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HOME  > Past issues  > 2016 June 22 - 28  > Japan rushed toward war of aggression by abusing emergency clauses: scholar
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2016 June 22 - 28 [POLITICS]

Japan rushed toward war of aggression by abusing emergency clauses: scholar

June 25-27, 2016
Prime Minister Abe Shinzo who is persistently aiming to undermine Japan’s pacifist Constitution has frequently referred to the need to add an “emergency clause” to the Constitution. Regarding this issue, Akahata interviewed Hitotsubashi University Professor Emeritus Watanabe Osamu. The following is a summary of his interview:

Q: Pro-constitutional revision forces criticize the current Constitution for lacking an emergency clause. What do you think of their claim?

Watanabe: Pro-constitutional amendment forces, including the ruling Liberal Democratic Party, are pushing for the introduction of an emergency clause by citing the example of the 2011 Great East Japan Disaster. The need now is to reflect on why the present Constitution has no emergency clause.

Nazi Germany is often mentioned as an example of abusing the use of emergency power. Before and during World War II, however, Japan exercised emergency power as many times as any other nation. Actually, the Constitution of the Great Empire of Japan (the Meiji Constitution) contained a “reservoir” of emergency provisions.

The Tenno (Emperor) government abused those provisions under the pretext of wars and disasters. It deprived the general public of their freedoms without parliamentary approval, finally dragging the whole population into the war of aggression. Reflecting on this deplorable fact, the postwar Constitution opted to not include an emergency clause.

The 1889 Meiji Constitution was modeled after the constitution of Prussia which was ruled by a despotic monarchy. For the purpose of defending the Tenno system, Japan’s Imperial government incorporated various emergency clauses found in those foreign constitutions into its own supreme law. As a result, the Meiji Constitution became an unusual hybrid constitution which contained multiple emergency provisions.

Q: What were the emergency clauses?

Watanabe: The Meiji Constitution included four emergency provisions. The one invoked most frequently was Article 8, which stipulated “urgent imperial ordinances”.

The article stated, “The Emperor, in consequence of an urgent necessity to maintain public safety or to avert public calamities, issues, when the Imperial Diet is not sitting, Imperial Ordinances in the place of law.”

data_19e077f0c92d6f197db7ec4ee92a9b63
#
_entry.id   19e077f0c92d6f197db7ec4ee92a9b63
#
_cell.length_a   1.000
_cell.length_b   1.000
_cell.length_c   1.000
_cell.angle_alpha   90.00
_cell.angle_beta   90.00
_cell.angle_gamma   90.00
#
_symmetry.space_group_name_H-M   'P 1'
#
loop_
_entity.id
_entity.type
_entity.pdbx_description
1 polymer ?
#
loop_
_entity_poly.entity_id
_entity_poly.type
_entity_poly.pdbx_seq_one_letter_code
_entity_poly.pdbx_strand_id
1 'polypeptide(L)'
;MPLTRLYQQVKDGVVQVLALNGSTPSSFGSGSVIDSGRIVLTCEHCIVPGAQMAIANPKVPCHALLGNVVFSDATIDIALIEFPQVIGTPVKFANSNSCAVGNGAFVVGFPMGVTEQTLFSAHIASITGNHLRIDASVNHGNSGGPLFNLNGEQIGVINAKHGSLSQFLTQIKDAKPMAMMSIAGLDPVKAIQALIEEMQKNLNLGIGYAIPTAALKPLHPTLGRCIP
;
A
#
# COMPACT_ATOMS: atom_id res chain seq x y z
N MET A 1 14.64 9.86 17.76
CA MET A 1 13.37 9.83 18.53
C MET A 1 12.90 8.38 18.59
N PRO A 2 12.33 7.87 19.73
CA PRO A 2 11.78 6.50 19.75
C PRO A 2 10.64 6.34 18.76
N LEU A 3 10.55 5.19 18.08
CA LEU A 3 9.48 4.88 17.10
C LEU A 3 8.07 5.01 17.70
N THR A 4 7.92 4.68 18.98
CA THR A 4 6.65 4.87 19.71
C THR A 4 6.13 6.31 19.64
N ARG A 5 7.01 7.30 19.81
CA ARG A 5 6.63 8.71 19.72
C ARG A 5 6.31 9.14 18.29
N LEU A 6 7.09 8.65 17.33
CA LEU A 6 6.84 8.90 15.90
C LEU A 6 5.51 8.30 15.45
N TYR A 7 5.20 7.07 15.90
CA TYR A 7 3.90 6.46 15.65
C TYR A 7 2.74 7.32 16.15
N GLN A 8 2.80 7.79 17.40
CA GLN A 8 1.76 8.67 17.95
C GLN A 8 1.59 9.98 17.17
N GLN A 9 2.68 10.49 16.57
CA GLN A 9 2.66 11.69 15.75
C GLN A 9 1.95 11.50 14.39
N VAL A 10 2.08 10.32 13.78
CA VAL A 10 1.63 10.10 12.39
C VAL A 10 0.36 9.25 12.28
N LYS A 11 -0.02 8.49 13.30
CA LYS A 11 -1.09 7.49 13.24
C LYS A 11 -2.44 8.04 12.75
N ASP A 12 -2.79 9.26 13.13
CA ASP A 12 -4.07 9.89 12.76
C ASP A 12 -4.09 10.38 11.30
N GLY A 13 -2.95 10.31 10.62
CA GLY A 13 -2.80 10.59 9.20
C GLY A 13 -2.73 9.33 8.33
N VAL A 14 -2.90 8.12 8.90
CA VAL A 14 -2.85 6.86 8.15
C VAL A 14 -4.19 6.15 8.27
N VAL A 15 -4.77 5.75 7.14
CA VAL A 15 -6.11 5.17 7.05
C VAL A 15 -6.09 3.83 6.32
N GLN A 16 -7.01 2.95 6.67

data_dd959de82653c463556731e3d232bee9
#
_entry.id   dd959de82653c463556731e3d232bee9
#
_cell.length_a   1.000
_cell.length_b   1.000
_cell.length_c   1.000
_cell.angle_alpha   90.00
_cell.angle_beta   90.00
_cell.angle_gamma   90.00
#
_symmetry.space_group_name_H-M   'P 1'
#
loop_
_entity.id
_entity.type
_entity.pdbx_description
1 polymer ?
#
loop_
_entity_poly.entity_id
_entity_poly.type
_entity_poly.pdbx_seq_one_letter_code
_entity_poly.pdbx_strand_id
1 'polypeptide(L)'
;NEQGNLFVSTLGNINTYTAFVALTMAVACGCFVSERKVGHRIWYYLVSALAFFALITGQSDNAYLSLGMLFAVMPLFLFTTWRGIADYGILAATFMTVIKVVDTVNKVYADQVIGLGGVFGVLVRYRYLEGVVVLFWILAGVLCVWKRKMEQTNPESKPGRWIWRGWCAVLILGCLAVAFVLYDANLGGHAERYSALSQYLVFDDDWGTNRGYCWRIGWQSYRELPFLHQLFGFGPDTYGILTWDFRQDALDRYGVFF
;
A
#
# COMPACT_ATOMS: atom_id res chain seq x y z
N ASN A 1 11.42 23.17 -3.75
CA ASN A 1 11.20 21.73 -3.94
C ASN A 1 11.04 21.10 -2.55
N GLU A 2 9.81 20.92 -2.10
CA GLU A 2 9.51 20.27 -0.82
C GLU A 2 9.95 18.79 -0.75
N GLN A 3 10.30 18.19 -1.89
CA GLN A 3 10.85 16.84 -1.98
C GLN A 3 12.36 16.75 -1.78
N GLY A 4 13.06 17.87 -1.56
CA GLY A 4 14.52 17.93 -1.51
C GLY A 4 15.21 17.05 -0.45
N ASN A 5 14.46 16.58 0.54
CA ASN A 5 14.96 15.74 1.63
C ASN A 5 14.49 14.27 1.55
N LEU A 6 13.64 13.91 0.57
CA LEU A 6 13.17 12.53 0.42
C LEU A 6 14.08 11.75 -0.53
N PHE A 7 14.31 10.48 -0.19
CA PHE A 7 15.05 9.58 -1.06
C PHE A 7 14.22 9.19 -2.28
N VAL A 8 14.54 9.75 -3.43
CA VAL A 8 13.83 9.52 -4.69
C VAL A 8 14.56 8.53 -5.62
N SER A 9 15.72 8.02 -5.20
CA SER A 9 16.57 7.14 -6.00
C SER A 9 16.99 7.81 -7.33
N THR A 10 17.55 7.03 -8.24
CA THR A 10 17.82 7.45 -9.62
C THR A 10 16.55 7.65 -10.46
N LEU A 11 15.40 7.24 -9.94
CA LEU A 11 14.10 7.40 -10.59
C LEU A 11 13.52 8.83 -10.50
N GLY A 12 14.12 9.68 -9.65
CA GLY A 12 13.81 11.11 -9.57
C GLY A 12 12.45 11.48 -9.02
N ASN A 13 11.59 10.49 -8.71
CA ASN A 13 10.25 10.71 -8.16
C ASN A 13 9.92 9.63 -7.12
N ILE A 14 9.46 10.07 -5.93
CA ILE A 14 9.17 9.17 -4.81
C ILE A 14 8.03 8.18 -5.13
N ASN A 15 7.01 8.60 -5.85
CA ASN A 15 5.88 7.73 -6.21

Under the name of “public safety”, the Tenno government was able to restrict people’s liberties just by implementing this extraordinary ordinance.

Q: On what occasions were martial law and Article 8 used?

Watanabe: When a group of young military officers mounted a coup on February 26, 1936, the government put Tokyo under martial law and banned free speech and political activities without exception.

The 1923 Great Kanto Earthquake offered a good example of a natural disaster which was used by the government to suppress civil liberties. On September 2, the day after the 7.9-magnitude earthquake devastated the Tokyo area, the government imposed martial law on the capital city and issued the Ordinance for the Maintenance of Public Order. Under such a situation, thousands of Korean residents were slaughtered in Tokyo when rumors spread that Koreans were causing riots. In addition, labor activists, such as Kawai Yoshitora, and anarchists Osugi Sakae and Ito Noe were killed.

The government also turned to Article 8 to enact laws that both the Diet and general public opposed. The 1928 revision to the Public Peace Preservation Law was a perfect example.

This notorious law was enacted in 1925 to impose severe punishment to those who created or took part in organizations working for democratic reforms to counter the emperor’s absolute rule. The law criminalized the entire membership of the Japanese Communist Party. The government made a mass arrest of more than 1,000 JCP members on March 15, 1928 and proposed an adverse revision of the law in order to step up its suppression of the general public.

The proposed revision was to impose a death penalty on JCP top executives and imprisonment of those who supported the party for more than two years.

The Imperial Diet rejected the revision. However, the government used Article 8 to enact the bill immediately after the Diet session ended. This indicates how Article 8 was used to circumvent the law.

Article 8 was also an effective tool to control Japan’s colonies. When Japan annexed Korea in 1910, the government, by issuing the urgent imperial ordinance based on this notorious provision, enabled the government-general of Korea to create laws without parliamentary consultation.

The Abe government’s aggressive stance for constitutional revisions stands out over many other similar moves in the postwar era. PM Abe is trying to do away with Article 9 of the Constitution and at the same time restore the emergency clause of the Meiji Constitution.

The need now is to surround the Abe government with a wide range of people to block Abe’s attempt for a constitutional change.

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